> There is one tower in Toronto that looks like it might have originally been an arc light tower

There are a lot of hydro telemetry towers around the city that look pretty old, but not as old as moonlight towers.
posted by scruss at 7:40 PM on March 31, 2013


They worked well enough in Hyde Park Austin to light a way, but not leave a shadow. Dusk/dawn effect @ night.
posted by buzzman at 7:43 PM on March 31, 2013


The modern high tech version of the moon tower arc light might be the sulfur lamp, a quartz globe containing sulfur powder bombarded by microwaves, producing 100 lumens per watt at very high wattages, say 5,000 - 10,000 watts or more, and almost all visible light - that is, it makes very little infrared (wasteful) or ultraviolet (wasteful and dangerous). One of the original problems was geting lower wattage versions to work, but they eventually got them down to 1,000 watts.

It has some drawbacks - the light is kind of greenish, which can be altered with dopants, and microwave leakage could interfere with cells phones and such, but they're working on it. With proper reflector and baffle designs, light pollution could be minimized.

Who knows, the moon tower may yet return.
posted by tommyD at 7:54 PM on March 31, 2013 [3 favorites]


There are a lot of hydro telemetry towers around the city that look pretty old, but not as old as moonlight towers.

Well, it is definitely not hydro-related, and is in a place in continued usage long enough to have had an arc light tower. I'm not saying that it is certain to be one, but I am pretty certain that it is a tower that has only ever been used for lighting. It's not a 260-foot titan, but the general setup is consistent with a moon tower. I will have to go out there some night and take a look at the structure up close to get a better feel for its age.
posted by waterunderground at 8:18 PM on March 31, 2013


This is really cool. We take so much of our surroundings for granted. It's fascinating to think that something as simple as street lighting could have turned out so differently.
posted by sevenyearlurk at 8:26 PM on March 31, 2013


How am I the first to say eponysterical?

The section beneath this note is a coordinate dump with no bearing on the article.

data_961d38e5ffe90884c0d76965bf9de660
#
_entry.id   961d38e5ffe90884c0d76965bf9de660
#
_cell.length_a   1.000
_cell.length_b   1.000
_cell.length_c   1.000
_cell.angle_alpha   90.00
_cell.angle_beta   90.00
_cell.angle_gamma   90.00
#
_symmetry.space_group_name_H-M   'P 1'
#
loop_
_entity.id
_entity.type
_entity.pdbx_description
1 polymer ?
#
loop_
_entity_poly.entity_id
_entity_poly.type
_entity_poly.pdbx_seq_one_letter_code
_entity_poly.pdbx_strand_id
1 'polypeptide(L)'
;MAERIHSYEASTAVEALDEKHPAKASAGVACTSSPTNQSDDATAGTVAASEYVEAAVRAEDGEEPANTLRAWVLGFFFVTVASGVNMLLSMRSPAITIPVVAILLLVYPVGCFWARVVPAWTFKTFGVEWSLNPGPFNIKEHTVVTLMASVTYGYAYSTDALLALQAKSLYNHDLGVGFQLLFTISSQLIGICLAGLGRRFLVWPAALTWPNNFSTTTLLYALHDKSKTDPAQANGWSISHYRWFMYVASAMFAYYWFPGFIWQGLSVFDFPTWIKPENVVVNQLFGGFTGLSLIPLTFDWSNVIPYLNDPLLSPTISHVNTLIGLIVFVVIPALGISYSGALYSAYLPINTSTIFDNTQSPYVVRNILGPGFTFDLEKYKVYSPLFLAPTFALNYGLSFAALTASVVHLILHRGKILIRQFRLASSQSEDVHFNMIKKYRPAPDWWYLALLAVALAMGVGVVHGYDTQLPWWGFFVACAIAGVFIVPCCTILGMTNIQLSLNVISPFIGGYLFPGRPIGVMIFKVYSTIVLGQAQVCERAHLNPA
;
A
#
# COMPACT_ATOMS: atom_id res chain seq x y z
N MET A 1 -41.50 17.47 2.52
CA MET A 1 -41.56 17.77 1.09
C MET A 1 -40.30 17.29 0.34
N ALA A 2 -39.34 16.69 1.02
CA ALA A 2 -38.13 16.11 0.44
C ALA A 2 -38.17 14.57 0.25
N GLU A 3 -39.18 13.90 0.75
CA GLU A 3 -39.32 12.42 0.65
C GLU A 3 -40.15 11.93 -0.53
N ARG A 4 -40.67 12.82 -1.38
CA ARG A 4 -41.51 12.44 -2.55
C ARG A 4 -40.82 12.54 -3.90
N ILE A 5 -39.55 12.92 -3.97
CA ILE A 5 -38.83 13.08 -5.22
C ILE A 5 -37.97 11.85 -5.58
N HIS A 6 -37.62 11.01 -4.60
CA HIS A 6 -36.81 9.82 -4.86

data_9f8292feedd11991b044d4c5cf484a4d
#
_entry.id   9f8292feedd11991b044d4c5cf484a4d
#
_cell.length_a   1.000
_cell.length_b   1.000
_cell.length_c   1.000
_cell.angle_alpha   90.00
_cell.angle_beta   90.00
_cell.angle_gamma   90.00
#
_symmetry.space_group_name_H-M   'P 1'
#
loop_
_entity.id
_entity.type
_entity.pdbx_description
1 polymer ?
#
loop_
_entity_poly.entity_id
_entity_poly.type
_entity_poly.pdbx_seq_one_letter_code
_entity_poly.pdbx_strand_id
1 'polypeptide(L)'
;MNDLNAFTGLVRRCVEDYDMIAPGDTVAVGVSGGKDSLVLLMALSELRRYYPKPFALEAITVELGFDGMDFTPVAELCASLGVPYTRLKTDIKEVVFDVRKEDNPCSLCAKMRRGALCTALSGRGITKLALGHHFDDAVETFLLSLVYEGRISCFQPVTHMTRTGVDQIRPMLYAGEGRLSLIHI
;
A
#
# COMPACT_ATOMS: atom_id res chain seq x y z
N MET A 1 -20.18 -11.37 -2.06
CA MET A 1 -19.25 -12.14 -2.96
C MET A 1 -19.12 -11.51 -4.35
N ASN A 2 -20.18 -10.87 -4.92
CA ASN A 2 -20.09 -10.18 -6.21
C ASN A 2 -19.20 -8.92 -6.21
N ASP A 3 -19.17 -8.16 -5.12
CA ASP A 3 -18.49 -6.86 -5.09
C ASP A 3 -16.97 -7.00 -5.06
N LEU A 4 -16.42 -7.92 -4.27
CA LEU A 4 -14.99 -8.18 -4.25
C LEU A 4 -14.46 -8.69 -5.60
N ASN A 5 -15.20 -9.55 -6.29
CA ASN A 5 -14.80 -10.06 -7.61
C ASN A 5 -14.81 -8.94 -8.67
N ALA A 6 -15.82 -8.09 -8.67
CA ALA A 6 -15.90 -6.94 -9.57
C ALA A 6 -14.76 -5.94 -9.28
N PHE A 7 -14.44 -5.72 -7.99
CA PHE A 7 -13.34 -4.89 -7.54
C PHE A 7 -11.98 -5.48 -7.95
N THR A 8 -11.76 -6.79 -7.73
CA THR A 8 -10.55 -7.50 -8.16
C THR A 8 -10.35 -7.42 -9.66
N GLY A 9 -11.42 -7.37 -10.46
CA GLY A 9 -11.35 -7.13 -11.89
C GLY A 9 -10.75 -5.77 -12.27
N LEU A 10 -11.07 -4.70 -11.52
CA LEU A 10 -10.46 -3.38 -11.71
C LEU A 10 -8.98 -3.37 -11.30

But seriously this looks quite excellent and will give me something to look forward to reading tomorrow.
posted by Twain Device at 8:37 PM on March 31, 2013 [3 favorites]


Oh man, that near 41st and Speedway tower from 1890 is still there... what a change other wise...
posted by buzzman at 8:59 PM on March 31, 2013


It's interesting that people at that time thought of moonlight as sufficient to aspire to. I live in a badly lit part of town and even on a full-moon night I curse the insufficiency of the street lighting when I turn into my street. We are so used now to having artificial lighting that is much brighter than what nature provides.

I know when I am camping, or on fieldwork in a region without much artificial light at night, it's amazing how bright a full moon looks, so I get why that would have seemed like a good model in the 19th century.
posted by lollusc at 9:10 PM on March 31, 2013 [3 favorites]


I live 3 short blocks from the moonlight tower on 41st and Speedway. It gives a very diffuse light since it is above tree level and there are a crap ton of giant trees in the neighborhood.

I used to live in an apt on 22nd St right next to one of the towers and whenever it was hit by lightning (often) it would scare the pants off me.

The city also decorates the moon tower at Zilker Park as a giant Christmas tree every year.
posted by a humble nudibranch at 11:03 PM on March 31, 2013


So cool. I think I need to go to Austin to see a moon tower now.
posted by Jess the Mess at 4:05 AM on April 1, 2013


Electric lighting before Edison.
posted by Thorzdad at 4:51 AM on April 1, 2013


Your light shines in my eyes.
I crave the comfort of darkness.
Darkness is my friend.

And it took a goddam chicken to reveal this simple truth.

Amazing.
posted by mule98J at 9:55 AM on April 1, 2013


A 10 KW sulfur microwave lamp (basically the brightest and most efficient light source currently available) could light up a 1-square-mile area with 0.38 lux. A lot of that would be lost by any conceivable diffuser, but also these lights are pretty small and you could put several on a tower. Moonlight is around 0.1 lux. So we do have the technology such that a town could have only one light that is brighter than the moon.
posted by miyabo at 3:37 PM on April 1, 2013


So we do have the technology such that a town could have only one light that is brighter than the moon.

Sure, if there's nothing in the town that casts a shadow. Mostly you'd just have a lot of well-lit rooftops.
posted by Sys Rq at 3:59 PM on April 1, 2013 [1 favorite]


Great post! A fascinating book about a similar topic came out a few years ago: Brilliant: The Evolution of Artificial Light.
posted by apricot at 5:20 PM on April 1, 2013


Street lights make people blind to everything not under the street light. As you walk towards it, you see everything lit underneath, but then you can't see in the relative darkness in which you walk. It is better walking away from it, until the next one causes the same problem.

The walkway by my building has lights that are below my face level. They don't blind, they light the walk. This is useful.

Without streetlights, your eyes will adjust to allow as much seeing as possible. It's surprising how much that is, without streetlights to blind you.
posted by Goofyy at 1:50 AM on April 2, 2013